Professor Pushes Boundaries of Digital Fabrication for International Exhibition on Gun Violence

Posted March 10, 2017 in Faculty, Product Design, Metals & Jewelry Design

An international juried exhibition grappling with gun violence in the United States features the innovative digital fabrication work of Kendall College of Art and Design of Ferris State University (KCAD) Professor Phil Renato.

Renato, chair of KCAD’s Allesee Metals and Jewelry Design program, was selected for inclusion in IMAGINE PEACE NOW by a panel of jurors that includes renowned metalsmith Boris Bally and artist Shepard Fairey, among others. The traveling exhibition debuted this January at East Carolina University and is currently on display at the Boston Society for Arts and Crafts through June 10, 2017. 

Artists, particularly those who work with metals, were asked to submit proposals for original pieces that repurposed disabled, inoperable handguns as an element of the artwork. Renato, fresh off a sabbatical in which he experimented with combining virtual fluid dynamic simulations and 3D printing technology, was inspired to channel his findings into a proposal for the exhibition.

He created his piece, “Irreverensibility,” by scanning a disabled handgun with one of the 3D scanners in KCAD’s FLEXlab, a state-of-the art digital fabrication facility. With the 3D scan, Renato set up software simulations in which the gun’s 3D form was filled with digital fluid and then shot with a digital bullet, using a complicated technical processes similar to those used in Hollywood to create certain digital special effects – but Renato isn’t one to shy away from pushing boundaries in his creative practice.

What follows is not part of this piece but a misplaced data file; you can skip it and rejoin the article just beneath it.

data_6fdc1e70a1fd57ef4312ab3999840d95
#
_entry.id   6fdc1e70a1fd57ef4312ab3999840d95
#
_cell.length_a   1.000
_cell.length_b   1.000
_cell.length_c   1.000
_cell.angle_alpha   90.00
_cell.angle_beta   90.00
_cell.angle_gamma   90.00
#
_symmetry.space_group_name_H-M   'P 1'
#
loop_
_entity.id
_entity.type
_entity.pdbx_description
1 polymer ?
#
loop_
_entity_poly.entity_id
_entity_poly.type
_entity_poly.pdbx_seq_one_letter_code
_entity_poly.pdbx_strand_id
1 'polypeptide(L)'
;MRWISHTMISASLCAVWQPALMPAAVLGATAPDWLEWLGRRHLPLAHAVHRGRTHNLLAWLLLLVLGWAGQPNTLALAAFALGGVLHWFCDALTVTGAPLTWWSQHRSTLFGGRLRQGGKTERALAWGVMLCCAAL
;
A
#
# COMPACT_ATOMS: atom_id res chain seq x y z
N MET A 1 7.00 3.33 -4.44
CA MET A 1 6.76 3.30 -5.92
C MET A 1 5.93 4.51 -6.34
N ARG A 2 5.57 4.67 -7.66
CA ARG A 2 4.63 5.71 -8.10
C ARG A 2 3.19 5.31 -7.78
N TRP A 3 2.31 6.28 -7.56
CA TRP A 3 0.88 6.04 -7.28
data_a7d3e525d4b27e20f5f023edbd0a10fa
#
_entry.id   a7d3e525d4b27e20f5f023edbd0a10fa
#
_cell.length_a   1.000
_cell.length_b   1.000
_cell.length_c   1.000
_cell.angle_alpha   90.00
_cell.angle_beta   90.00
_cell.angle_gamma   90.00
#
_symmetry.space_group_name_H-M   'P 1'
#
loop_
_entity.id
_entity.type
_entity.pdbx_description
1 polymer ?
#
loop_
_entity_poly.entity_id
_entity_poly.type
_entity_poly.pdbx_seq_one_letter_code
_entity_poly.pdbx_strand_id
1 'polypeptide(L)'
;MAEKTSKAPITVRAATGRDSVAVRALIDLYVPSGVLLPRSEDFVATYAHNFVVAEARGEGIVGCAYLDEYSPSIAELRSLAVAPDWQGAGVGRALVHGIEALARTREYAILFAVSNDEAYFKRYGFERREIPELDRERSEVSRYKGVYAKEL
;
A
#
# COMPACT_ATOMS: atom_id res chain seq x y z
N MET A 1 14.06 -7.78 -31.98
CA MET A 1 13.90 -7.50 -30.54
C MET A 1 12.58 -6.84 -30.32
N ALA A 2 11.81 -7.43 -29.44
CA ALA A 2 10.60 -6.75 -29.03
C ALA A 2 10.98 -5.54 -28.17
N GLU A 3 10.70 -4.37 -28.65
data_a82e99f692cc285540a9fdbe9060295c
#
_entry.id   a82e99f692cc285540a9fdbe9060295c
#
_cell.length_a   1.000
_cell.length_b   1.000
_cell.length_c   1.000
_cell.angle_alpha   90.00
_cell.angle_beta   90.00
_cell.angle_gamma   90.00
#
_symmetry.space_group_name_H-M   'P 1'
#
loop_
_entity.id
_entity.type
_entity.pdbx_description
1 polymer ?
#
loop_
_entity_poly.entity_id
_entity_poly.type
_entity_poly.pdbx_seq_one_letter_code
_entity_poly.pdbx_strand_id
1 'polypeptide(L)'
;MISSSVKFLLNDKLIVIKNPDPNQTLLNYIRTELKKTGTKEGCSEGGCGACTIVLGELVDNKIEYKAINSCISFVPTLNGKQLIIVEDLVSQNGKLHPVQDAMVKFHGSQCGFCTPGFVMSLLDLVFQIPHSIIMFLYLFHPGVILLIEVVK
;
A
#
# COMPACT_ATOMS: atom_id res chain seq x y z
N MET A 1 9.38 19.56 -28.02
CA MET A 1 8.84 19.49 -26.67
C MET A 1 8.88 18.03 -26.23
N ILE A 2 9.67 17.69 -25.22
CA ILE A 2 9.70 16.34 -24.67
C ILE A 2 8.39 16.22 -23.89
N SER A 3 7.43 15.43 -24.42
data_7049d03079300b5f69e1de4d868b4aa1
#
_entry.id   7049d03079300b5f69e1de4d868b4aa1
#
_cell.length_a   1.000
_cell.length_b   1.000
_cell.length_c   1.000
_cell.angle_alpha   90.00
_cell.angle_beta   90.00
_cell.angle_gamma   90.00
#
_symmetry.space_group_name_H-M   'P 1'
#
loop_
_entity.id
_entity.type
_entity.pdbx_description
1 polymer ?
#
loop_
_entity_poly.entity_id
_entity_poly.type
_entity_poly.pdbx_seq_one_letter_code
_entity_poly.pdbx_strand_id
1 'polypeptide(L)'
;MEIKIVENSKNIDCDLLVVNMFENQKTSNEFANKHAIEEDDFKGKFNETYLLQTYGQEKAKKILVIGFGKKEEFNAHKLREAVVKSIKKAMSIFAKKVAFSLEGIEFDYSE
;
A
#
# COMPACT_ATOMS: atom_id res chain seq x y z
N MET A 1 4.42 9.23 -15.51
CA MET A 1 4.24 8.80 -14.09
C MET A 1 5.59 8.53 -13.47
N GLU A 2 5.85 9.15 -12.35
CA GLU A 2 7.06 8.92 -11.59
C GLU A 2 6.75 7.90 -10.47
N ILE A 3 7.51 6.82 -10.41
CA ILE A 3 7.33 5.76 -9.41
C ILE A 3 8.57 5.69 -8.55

Irreverensibility"Irreverensibility" by Phil Renato (image courtesy of the artist)

“Basically, I filled the volume of the 3D scan with virtual particles and then ran another virtual object into them using physics variables such as gravity and heat until I got the look I wanted,” Renato says. “I knew there would be some amazing work in this exhibition, and I really like when my work looks as little like everyone else's as possible.”

Once he got a rendering that fit his vision, Renato 3D printed it and combined it with the original disabled handgun to create an arresting depiction of what he calls “compelling unreality.” His approach was inspired by his fascination with themes of violence in author Thomas Pynchon’s sprawling 1973 novel “Gravity’s Rainbow,” a work considered by many to be the preeminent postmodern novel.

“While my piece is not an illustration in the sense of trying to help people understand that book better, [compelling unreality] is the general type of sensation I always hoped to provoke,” Renato says, “It’s one I thought I could borrow that would match my formal interests as well as make a point, which, I suppose, is that a life has only one direction, and it cannot be recalled if lost.”


See more of Phil Renato’s work at

Learn more about KCAD’s Metals and Jewelry Design program at